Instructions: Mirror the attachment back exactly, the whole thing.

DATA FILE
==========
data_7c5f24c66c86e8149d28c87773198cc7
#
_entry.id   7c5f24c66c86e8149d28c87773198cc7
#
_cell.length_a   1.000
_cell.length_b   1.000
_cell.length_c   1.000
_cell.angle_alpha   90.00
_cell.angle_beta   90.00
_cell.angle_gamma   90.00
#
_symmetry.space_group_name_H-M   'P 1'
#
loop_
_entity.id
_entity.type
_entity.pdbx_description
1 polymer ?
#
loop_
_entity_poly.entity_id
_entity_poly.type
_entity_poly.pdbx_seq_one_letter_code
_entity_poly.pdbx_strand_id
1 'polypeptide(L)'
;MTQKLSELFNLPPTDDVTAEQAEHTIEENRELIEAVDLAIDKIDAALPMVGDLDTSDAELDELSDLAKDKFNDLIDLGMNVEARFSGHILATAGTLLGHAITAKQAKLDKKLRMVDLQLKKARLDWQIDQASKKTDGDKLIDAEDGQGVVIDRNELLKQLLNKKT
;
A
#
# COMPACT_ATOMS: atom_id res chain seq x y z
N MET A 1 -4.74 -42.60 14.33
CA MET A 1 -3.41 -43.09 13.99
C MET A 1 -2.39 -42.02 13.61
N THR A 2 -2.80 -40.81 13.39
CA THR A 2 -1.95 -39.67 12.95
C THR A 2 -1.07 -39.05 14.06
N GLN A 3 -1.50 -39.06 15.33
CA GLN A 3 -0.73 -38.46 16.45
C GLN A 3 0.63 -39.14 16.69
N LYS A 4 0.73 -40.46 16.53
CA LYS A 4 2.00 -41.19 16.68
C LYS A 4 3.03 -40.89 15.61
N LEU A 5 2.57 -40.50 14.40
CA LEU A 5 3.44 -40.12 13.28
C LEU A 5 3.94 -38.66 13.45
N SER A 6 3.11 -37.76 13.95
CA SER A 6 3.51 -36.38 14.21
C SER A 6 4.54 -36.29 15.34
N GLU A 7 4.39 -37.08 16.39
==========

data_7c5f24c66c86e8149d28c87773198cc7
#
_entry.id   7c5f24c66c86e8149d28c87773198cc7
#
_cell.length_a   1.000
_cell.length_b   1.000
_cell.length_c   1.000
_cell.angle_alpha   90.00
_cell.angle_beta   90.00
_cell.angle_gamma   90.00
#
_symmetry.space_group_name_H-M   'P 1'
#
loop_
_entity.id
_entity.type
_entity.pdbx_description
1 polymer ?
#
loop_
_entity_poly.entity_id
_entity_poly.type
_entity_poly.pdbx_seq_one_letter_code
_entity_poly.pdbx_strand_id
1 'polypeptide(L)'
;MTQKLSELFNLPPTDDVTAEQAEHTIEENRELIEAVDLAIDKIDAALPMVGDLDTSDAELDELSDLAKDKFNDLIDLGMNVEARFSGHILATAGTLLGHAITAKQAKLDKKLRMVDLQLKKARLDWQIDQASKKTDGDKLIDAEDGQGVVIDRNELLKQLLNKKT
;
A
#
# COMPACT_ATOMS: atom_id res chain seq x y z
N MET A 1 -4.74 -42.60 14.33
CA MET A 1 -3.41 -43.09 13.99
C MET A 1 -2.39 -42.02 13.61
N THR A 2 -2.80 -40.81 13.39
CA THR A 2 -1.95 -39.67 12.95
C THR A 2 -1.07 -39.05 14.06
N GLN A 3 -1.50 -39.06 15.33
CA GLN A 3 -0.73 -38.46 16.45
C GLN A 3 0.63 -39.14 16.69
N LYS A 4 0.73 -40.46 16.53
CA LYS A 4 2.00 -41.19 16.68
C LYS A 4 3.03 -40.89 15.61
N LEU A 5 2.57 -40.50 14.40
CA LEU A 5 3.44 -40.12 13.28
C LEU A 5 3.94 -38.66 13.45
N SER A 6 3.11 -37.76 13.95
CA SER A 6 3.51 -36.38 14.21
C SER A 6 4.54 -36.29 15.34
N GLU A 7 4.39 -37.08 16.39